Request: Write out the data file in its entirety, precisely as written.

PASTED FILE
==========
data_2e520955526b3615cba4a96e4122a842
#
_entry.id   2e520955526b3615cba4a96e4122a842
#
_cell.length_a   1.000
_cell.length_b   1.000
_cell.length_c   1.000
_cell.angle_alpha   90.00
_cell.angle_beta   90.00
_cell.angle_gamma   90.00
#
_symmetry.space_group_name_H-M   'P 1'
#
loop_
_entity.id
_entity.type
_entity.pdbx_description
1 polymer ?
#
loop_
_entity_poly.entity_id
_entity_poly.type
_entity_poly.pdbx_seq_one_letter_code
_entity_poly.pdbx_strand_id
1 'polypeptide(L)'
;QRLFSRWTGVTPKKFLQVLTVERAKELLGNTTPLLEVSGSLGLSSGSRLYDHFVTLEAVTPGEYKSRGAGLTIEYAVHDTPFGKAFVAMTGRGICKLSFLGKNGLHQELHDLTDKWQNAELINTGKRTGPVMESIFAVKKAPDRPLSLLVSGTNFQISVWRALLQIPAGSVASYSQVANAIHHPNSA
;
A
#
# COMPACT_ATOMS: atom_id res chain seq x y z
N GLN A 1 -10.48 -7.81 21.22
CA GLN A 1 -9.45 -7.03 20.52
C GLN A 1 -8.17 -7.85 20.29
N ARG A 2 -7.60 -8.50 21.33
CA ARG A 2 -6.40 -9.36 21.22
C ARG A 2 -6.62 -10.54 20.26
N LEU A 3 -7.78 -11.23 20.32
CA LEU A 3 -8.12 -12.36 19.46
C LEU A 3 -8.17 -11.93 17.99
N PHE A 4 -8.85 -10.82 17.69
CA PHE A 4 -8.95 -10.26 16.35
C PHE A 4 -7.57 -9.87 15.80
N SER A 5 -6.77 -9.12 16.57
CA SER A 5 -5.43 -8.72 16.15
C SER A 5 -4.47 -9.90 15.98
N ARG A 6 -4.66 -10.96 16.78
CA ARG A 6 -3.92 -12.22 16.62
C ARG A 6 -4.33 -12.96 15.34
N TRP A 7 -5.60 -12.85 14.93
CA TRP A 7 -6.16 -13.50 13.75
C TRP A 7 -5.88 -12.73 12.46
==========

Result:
data_2e520955526b3615cba4a96e4122a842
#
_entry.id   2e520955526b3615cba4a96e4122a842
#
_cell.length_a   1.000
_cell.length_b   1.000
_cell.length_c   1.000
_cell.angle_alpha   90.00
_cell.angle_beta   90.00
_cell.angle_gamma   90.00
#
_symmetry.space_group_name_H-M   'P 1'
#
loop_
_entity.id
_entity.type
_entity.pdbx_description
1 polymer ?
#
loop_
_entity_poly.entity_id
_entity_poly.type
_entity_poly.pdbx_seq_one_letter_code
_entity_poly.pdbx_strand_id
1 'polypeptide(L)'
;QRLFSRWTGVTPKKFLQVLTVERAKELLGNTTPLLEVSGSLGLSSGSRLYDHFVTLEAVTPGEYKSRGAGLTIEYAVHDTPFGKAFVAMTGRGICKLSFLGKNGLHQELHDLTDKWQNAELINTGKRTGPVMESIFAVKKAPDRPLSLLVSGTNFQISVWRALLQIPAGSVASYSQVANAIHHPNSA
;
A
#
# COMPACT_ATOMS: atom_id res chain seq x y z
N GLN A 1 -10.48 -7.81 21.22
CA GLN A 1 -9.45 -7.03 20.52
C GLN A 1 -8.17 -7.85 20.29
N ARG A 2 -7.60 -8.50 21.33
CA ARG A 2 -6.40 -9.36 21.22
C ARG A 2 -6.62 -10.54 20.26
N LEU A 3 -7.78 -11.23 20.32
CA LEU A 3 -8.12 -12.36 19.46
C LEU A 3 -8.17 -11.93 17.99
N PHE A 4 -8.85 -10.82 17.69
CA PHE A 4 -8.95 -10.26 16.35
C PHE A 4 -7.57 -9.87 15.80
N SER A 5 -6.77 -9.12 16.57
CA SER A 5 -5.43 -8.72 16.15
C SER A 5 -4.47 -9.90 15.98
N ARG A 6 -4.66 -10.96 16.78
CA ARG A 6 -3.92 -12.22 16.62
C ARG A 6 -4.33 -12.96 15.34
N TRP A 7 -5.60 -12.85 14.93
CA TRP A 7 -6.16 -13.50 13.75
C TRP A 7 -5.88 -12.73 12.46